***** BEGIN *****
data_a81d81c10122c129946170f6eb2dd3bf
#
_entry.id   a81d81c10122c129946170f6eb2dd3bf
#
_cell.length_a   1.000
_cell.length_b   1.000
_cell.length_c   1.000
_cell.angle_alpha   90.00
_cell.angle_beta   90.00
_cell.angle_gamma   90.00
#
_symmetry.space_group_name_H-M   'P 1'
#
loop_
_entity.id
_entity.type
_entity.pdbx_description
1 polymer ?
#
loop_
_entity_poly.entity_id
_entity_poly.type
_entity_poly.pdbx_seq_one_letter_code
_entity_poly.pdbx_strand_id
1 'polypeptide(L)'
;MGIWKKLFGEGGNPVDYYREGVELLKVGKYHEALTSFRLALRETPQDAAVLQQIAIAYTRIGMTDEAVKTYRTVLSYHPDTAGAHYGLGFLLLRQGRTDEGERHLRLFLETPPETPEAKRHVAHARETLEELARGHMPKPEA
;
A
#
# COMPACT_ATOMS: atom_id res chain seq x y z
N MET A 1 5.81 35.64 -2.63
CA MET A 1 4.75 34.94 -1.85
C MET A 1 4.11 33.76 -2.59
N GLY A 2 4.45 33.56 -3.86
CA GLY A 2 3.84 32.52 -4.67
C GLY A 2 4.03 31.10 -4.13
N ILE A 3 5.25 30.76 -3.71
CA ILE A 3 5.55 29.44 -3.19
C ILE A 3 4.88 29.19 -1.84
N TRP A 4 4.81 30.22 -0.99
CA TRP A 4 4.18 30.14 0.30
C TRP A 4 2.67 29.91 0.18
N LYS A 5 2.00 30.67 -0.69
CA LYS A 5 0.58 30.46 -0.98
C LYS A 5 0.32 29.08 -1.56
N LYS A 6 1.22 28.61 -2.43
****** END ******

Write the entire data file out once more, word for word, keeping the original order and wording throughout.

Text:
data_a81d81c10122c129946170f6eb2dd3bf
#
_entry.id   a81d81c10122c129946170f6eb2dd3bf
#
_cell.length_a   1.000
_cell.length_b   1.000
_cell.length_c   1.000
_cell.angle_alpha   90.00
_cell.angle_beta   90.00
_cell.angle_gamma   90.00
#
_symmetry.space_group_name_H-M   'P 1'
#
loop_
_entity.id
_entity.type
_entity.pdbx_description
1 polymer ?
#
loop_
_entity_poly.entity_id
_entity_poly.type
_entity_poly.pdbx_seq_one_letter_code
_entity_poly.pdbx_strand_id
1 'polypeptide(L)'
;MGIWKKLFGEGGNPVDYYREGVELLKVGKYHEALTSFRLALRETPQDAAVLQQIAIAYTRIGMTDEAVKTYRTVLSYHPDTAGAHYGLGFLLLRQGRTDEGERHLRLFLETPPETPEAKRHVAHARETLEELARGHMPKPEA
;
A
#
# COMPACT_ATOMS: atom_id res chain seq x y z
N MET A 1 5.81 35.64 -2.63
CA MET A 1 4.75 34.94 -1.85
C MET A 1 4.11 33.76 -2.59
N GLY A 2 4.45 33.56 -3.86
CA GLY A 2 3.84 32.52 -4.67
C GLY A 2 4.03 31.10 -4.13
N ILE A 3 5.25 30.76 -3.71
CA ILE A 3 5.55 29.44 -3.19
C ILE A 3 4.88 29.19 -1.84
N TRP A 4 4.81 30.22 -0.99
CA TRP A 4 4.18 30.14 0.30
C TRP A 4 2.67 29.91 0.18
N LYS A 5 2.00 30.67 -0.69
CA LYS A 5 0.58 30.46 -0.98
C LYS A 5 0.32 29.08 -1.56
N LYS A 6 1.22 28.61 -2.43